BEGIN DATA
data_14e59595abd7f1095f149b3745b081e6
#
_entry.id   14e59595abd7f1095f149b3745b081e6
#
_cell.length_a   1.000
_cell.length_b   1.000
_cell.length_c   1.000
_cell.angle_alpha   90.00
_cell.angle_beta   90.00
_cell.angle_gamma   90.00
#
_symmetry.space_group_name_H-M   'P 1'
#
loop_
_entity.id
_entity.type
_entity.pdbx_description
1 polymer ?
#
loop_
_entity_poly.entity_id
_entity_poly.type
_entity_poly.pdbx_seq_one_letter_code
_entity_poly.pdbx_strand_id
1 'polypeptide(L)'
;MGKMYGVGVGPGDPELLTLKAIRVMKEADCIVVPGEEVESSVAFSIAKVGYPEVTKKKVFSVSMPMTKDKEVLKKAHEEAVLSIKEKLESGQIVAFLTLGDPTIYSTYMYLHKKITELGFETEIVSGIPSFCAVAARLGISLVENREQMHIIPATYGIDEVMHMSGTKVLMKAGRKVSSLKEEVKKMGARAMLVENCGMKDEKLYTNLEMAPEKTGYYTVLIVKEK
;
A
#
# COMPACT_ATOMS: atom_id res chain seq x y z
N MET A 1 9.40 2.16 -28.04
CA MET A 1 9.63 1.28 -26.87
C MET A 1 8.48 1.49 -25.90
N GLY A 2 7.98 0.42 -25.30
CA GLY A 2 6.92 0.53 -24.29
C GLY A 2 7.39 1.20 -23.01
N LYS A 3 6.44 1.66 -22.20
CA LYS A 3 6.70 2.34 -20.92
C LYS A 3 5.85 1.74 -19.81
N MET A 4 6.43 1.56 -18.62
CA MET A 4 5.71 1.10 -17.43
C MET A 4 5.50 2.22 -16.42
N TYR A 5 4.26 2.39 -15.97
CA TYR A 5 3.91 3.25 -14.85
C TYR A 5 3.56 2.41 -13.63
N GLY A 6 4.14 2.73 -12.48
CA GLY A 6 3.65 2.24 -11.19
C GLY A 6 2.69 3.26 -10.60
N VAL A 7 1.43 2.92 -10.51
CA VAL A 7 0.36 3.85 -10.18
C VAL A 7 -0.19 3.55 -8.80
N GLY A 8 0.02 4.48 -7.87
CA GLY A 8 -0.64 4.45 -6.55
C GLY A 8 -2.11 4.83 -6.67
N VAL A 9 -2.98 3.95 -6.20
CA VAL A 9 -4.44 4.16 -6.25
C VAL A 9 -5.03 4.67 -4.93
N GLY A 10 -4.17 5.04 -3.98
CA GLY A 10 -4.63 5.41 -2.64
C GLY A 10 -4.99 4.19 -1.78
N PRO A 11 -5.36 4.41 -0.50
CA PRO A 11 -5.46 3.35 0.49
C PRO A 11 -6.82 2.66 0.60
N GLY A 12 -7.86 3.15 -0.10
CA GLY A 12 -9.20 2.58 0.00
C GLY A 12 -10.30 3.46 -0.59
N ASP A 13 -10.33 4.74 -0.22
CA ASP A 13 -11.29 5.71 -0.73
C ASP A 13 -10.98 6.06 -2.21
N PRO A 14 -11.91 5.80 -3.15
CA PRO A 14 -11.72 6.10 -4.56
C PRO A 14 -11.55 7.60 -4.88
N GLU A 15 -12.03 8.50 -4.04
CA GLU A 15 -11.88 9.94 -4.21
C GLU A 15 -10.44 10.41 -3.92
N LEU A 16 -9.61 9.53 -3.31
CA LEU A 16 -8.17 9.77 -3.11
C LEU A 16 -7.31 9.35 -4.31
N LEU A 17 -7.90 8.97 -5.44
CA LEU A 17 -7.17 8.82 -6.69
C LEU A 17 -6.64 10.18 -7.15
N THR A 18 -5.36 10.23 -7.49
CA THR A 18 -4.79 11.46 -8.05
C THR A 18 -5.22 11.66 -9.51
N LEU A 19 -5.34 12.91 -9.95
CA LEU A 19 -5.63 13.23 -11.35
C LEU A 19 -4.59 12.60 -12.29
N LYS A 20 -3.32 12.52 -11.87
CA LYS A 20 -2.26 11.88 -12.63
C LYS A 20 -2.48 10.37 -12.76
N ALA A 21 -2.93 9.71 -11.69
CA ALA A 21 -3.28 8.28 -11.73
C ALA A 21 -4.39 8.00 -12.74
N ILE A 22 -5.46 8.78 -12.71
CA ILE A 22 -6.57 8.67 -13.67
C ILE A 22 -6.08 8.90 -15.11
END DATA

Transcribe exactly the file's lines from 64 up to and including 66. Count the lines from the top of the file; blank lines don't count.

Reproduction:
N GLY A 12 -7.86 3.15 -0.10
CA GLY A 12 -9.20 2.58 0.00
C GLY A 12 -10.30 3.46 -0.59